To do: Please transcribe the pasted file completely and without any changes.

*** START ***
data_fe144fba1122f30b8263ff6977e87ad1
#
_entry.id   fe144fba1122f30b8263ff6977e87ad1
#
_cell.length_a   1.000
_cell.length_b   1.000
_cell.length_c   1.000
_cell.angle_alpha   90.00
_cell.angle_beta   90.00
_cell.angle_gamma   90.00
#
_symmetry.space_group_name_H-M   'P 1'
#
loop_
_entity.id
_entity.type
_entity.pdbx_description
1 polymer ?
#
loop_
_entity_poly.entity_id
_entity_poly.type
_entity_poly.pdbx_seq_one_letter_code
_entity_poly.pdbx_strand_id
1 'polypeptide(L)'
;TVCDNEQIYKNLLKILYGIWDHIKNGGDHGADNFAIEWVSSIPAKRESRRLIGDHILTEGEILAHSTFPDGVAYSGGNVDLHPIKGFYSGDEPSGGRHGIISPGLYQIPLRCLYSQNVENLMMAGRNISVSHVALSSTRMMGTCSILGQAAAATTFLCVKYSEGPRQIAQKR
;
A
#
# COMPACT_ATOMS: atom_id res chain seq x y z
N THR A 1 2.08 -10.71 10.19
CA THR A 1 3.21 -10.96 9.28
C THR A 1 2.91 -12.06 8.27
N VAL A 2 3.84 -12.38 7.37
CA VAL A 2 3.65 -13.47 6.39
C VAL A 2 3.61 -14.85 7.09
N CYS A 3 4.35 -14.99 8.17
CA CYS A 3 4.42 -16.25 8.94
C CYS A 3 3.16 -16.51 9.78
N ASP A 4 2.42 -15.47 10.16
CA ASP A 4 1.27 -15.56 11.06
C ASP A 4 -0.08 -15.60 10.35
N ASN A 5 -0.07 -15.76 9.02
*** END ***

data_fe144fba1122f30b8263ff6977e87ad1
#
_entry.id   fe144fba1122f30b8263ff6977e87ad1
#
_cell.length_a   1.000
_cell.length_b   1.000
_cell.length_c   1.000
_cell.angle_alpha   90.00
_cell.angle_beta   90.00
_cell.angle_gamma   90.00
#
_symmetry.space_group_name_H-M   'P 1'
#
loop_
_entity.id
_entity.type
_entity.pdbx_description
1 polymer ?
#
loop_
_entity_poly.entity_id
_entity_poly.type
_entity_poly.pdbx_seq_one_letter_code
_entity_poly.pdbx_strand_id
1 'polypeptide(L)'
;TVCDNEQIYKNLLKILYGIWDHIKNGGDHGADNFAIEWVSSIPAKRESRRLIGDHILTEGEILAHSTFPDGVAYSGGNVDLHPIKGFYSGDEPSGGRHGIISPGLYQIPLRCLYSQNVENLMMAGRNISVSHVALSSTRMMGTCSILGQAAAATTFLCVKYSEGPRQIAQKR
;
A
#
# COMPACT_ATOMS: atom_id res chain seq x y z
N THR A 1 2.08 -10.71 10.19
CA THR A 1 3.21 -10.96 9.28
C THR A 1 2.91 -12.06 8.27
N VAL A 2 3.84 -12.38 7.37
CA VAL A 2 3.65 -13.47 6.39
C VAL A 2 3.61 -14.85 7.09
N CYS A 3 4.35 -14.99 8.17
CA CYS A 3 4.42 -16.25 8.94
C CYS A 3 3.16 -16.51 9.78
N ASP A 4 2.42 -15.47 10.16
CA ASP A 4 1.27 -15.56 11.06
C ASP A 4 -0.08 -15.60 10.35
N ASN A 5 -0.07 -15.76 9.02